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Navigating and Negotiating Livelihoods and the Transition to Adulthood in Karamoja, Uganda
New shocks (such as Covid-19) and persistent shocks (such as livestock and crop disease) caused rapid changes for young men and women in the Karamoja sub-region of Uganda between 2019 and 2021. This brief presents findings on how these young people’s lives, livelihoods, and transitions to adulthood have evolved in reaction to these shocks. We examine how youth have expressed agency, navigated new terrain, and renegotiated the markers and meanings of adulthood. Our analysis also pays attention to opportunities and barriers along gender and age lines to offer a better appreciation of how women’s and men’s specific social position as youth and emerging adults impacts their gender experiences in diverse ways.
The study found that that livelihood shocks and barriers have accelerated, stalled, and postponed transitions to adulthood depending on a variety of factors. To overcome these challenges, youth are trying to renegotiate the markers of adulthood (for example, viewing partial bride payments positively and wanting fewer children). However, in many cases, these traditional markers are difficult to change. This report offers a series of recommendations and implications based on the findings.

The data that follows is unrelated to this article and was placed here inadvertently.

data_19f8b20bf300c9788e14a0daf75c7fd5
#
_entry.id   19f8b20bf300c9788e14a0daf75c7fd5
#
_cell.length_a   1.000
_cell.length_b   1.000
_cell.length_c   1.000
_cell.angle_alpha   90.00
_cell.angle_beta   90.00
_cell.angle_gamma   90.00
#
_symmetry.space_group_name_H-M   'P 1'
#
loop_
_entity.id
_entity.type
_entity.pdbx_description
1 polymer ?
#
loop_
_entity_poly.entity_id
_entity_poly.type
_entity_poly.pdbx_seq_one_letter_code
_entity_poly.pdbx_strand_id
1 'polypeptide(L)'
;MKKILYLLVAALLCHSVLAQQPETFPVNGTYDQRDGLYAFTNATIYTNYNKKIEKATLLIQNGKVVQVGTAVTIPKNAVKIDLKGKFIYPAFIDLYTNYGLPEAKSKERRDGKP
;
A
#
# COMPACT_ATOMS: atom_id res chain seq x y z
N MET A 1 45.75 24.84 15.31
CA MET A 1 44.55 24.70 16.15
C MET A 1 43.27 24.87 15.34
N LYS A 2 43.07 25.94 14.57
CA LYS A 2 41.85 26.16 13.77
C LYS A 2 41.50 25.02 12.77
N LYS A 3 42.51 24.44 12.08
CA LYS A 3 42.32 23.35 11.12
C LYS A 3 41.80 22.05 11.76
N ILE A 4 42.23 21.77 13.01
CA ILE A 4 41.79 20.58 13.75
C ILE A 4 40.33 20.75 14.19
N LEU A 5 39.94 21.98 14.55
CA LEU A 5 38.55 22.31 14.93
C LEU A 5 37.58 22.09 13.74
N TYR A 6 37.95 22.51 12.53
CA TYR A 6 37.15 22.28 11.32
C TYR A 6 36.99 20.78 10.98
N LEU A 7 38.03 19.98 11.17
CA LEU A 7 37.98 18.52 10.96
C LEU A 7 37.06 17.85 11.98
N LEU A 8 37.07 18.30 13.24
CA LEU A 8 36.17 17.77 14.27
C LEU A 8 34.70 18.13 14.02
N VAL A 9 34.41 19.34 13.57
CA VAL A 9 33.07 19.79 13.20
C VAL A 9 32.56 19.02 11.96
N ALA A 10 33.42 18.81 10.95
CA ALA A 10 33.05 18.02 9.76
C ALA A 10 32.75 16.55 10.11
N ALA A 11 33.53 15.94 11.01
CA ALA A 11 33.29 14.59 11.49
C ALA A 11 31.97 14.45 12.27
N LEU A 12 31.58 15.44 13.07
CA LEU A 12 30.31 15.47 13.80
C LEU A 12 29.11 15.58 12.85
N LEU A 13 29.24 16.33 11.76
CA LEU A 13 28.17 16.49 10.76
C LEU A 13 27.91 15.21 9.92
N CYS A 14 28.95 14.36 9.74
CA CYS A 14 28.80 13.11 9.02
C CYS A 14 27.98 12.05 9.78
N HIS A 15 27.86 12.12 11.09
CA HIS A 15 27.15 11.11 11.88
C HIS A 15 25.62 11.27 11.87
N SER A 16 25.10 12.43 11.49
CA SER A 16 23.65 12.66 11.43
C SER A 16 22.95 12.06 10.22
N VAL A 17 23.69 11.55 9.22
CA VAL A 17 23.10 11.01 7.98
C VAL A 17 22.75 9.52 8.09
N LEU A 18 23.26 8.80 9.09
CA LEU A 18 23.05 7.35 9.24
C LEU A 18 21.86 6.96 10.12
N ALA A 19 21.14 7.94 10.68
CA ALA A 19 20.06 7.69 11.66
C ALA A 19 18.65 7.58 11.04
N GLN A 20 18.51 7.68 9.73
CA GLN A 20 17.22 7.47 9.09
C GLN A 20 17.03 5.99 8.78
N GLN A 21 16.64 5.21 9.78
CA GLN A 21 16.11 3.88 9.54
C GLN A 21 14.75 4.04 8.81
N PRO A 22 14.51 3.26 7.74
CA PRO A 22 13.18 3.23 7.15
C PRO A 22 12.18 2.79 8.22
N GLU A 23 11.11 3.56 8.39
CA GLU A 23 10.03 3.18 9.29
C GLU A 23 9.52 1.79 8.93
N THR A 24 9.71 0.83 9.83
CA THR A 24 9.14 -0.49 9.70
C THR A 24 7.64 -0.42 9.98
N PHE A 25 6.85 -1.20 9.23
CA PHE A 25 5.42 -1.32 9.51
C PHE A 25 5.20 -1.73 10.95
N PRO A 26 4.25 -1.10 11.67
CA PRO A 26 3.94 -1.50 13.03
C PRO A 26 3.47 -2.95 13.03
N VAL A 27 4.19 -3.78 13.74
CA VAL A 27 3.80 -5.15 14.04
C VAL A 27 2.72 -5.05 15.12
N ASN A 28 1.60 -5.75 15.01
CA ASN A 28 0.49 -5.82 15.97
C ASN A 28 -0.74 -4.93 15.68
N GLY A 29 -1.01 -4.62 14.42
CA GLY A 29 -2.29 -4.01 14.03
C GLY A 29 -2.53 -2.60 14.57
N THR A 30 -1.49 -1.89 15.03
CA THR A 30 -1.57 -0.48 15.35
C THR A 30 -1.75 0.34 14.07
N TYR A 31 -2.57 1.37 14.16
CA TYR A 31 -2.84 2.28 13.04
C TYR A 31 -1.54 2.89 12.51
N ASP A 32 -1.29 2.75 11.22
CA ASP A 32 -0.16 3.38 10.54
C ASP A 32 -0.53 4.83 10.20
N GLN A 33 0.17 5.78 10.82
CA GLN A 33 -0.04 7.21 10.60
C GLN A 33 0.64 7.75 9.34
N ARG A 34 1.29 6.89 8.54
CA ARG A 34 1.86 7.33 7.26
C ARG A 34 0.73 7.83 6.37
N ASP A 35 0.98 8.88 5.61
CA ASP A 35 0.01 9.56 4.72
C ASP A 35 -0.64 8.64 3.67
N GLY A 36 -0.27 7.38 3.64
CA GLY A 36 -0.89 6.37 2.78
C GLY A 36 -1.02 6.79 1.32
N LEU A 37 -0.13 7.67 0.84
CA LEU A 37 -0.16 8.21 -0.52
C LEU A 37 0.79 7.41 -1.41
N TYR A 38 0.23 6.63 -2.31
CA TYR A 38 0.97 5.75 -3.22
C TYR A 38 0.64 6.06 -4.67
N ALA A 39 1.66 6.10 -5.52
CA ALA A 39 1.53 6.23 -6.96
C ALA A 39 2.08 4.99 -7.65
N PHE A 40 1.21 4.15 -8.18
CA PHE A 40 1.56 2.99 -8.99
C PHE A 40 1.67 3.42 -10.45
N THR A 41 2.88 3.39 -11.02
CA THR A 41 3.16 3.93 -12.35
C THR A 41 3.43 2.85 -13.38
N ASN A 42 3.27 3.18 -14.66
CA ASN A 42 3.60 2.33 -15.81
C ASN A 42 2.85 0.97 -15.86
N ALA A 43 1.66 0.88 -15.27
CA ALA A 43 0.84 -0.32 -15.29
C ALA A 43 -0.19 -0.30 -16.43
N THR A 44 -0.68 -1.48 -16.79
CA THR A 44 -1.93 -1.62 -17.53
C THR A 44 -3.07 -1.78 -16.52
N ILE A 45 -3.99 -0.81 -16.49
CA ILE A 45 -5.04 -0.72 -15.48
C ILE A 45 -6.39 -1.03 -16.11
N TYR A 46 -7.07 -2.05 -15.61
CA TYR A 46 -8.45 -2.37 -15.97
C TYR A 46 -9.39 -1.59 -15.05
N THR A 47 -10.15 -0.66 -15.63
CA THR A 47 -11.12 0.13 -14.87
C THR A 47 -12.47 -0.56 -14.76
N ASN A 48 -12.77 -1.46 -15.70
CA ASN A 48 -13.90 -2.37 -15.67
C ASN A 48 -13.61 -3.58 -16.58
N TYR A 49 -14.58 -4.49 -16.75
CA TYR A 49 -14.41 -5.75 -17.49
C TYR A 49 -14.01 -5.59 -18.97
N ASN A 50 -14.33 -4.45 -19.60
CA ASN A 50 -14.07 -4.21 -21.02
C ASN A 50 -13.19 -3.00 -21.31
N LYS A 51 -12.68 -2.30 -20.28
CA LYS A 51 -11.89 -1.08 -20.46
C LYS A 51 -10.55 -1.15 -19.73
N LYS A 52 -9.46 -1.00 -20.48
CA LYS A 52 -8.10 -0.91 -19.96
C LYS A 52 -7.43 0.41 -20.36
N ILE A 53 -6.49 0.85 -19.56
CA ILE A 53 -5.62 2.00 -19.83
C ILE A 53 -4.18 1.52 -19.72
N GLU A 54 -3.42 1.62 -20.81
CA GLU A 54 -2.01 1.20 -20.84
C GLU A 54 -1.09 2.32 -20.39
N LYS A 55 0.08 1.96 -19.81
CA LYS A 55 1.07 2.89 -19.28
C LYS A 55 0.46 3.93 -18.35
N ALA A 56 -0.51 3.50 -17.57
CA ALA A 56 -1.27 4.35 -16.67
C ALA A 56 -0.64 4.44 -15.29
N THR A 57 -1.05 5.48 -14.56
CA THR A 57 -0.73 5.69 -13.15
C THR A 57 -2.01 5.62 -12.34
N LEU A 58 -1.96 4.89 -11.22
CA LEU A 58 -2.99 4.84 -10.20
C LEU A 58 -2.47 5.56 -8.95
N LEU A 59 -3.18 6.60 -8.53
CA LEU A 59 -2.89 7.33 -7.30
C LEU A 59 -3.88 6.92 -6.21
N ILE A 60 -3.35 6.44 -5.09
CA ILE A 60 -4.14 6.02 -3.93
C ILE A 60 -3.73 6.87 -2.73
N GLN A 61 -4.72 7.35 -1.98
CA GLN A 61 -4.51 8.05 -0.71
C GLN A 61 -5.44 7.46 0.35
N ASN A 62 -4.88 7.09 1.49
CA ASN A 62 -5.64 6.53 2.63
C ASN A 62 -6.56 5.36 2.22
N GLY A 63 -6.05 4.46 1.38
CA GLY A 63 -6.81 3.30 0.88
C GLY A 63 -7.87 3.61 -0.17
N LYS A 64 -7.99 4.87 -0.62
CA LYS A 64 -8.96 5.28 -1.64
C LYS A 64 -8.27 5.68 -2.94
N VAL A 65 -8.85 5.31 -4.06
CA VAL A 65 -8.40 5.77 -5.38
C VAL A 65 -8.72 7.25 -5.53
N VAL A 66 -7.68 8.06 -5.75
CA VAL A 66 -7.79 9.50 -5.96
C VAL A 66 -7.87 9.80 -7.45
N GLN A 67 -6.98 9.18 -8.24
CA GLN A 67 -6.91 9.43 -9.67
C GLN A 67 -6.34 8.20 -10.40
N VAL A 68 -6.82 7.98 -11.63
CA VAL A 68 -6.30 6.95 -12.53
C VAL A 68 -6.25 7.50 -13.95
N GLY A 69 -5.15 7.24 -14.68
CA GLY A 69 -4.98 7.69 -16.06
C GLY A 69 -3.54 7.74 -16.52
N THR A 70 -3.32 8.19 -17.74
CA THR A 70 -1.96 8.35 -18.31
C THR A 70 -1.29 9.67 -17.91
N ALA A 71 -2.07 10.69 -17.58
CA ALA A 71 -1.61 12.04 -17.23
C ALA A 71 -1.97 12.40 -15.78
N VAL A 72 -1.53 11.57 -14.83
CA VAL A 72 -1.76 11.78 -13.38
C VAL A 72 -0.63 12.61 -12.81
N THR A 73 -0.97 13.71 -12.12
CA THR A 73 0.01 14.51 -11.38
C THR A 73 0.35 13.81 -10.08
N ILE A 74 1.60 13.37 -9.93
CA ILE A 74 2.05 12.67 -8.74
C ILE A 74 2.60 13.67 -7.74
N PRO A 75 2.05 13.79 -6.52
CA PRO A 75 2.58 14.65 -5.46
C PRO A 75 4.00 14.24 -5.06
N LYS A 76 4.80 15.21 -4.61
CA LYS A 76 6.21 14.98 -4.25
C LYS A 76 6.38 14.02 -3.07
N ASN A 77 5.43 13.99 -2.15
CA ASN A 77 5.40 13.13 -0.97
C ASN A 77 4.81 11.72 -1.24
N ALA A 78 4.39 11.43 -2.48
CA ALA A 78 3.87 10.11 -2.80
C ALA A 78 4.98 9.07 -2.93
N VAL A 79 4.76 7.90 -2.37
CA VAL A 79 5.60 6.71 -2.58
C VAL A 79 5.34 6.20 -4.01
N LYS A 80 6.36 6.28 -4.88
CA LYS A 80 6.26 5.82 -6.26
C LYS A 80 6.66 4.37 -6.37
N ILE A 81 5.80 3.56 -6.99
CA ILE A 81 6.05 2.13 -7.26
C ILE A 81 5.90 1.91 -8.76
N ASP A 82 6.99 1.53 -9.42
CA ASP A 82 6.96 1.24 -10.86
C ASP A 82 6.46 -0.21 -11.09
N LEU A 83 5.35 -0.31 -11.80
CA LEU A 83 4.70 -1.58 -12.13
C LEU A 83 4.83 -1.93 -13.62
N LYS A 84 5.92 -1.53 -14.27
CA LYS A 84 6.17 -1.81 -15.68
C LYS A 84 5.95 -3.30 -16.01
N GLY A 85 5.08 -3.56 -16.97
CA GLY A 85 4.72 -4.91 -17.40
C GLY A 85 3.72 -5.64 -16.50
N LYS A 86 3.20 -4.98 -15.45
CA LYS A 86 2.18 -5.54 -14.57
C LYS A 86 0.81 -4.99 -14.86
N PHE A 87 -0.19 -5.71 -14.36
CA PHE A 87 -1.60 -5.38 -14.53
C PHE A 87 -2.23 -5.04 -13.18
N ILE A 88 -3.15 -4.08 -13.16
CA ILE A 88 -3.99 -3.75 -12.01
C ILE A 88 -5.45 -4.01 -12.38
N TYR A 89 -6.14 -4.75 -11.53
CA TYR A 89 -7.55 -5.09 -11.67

This analysis is part of the United States Agency for International Development/Bureau for Humanitarian Assistance (USAID/BHA)-funded Apolou Activity, a consortium led by Mercy Corps. It was designed to help Mercy Corps and other national and international actors to address youth’s vulnerability and opportunities in the Karamoja sub-region.
The findings build on three years of qualitative, longitudinal research carried out in four districts of the Karamoja sub-region. While the findings and analysis in this report focus primarily on the third round of qualitative data from late 2020, we also drew on previous years’ data, analysis, and findings to understand the trajectory of youth lives in a period of rapid change. Of the original 96 youth participants interviewed in 2018, we located and interviewed 83 youth—43 female and 40 male—between November 2020 and January 2021.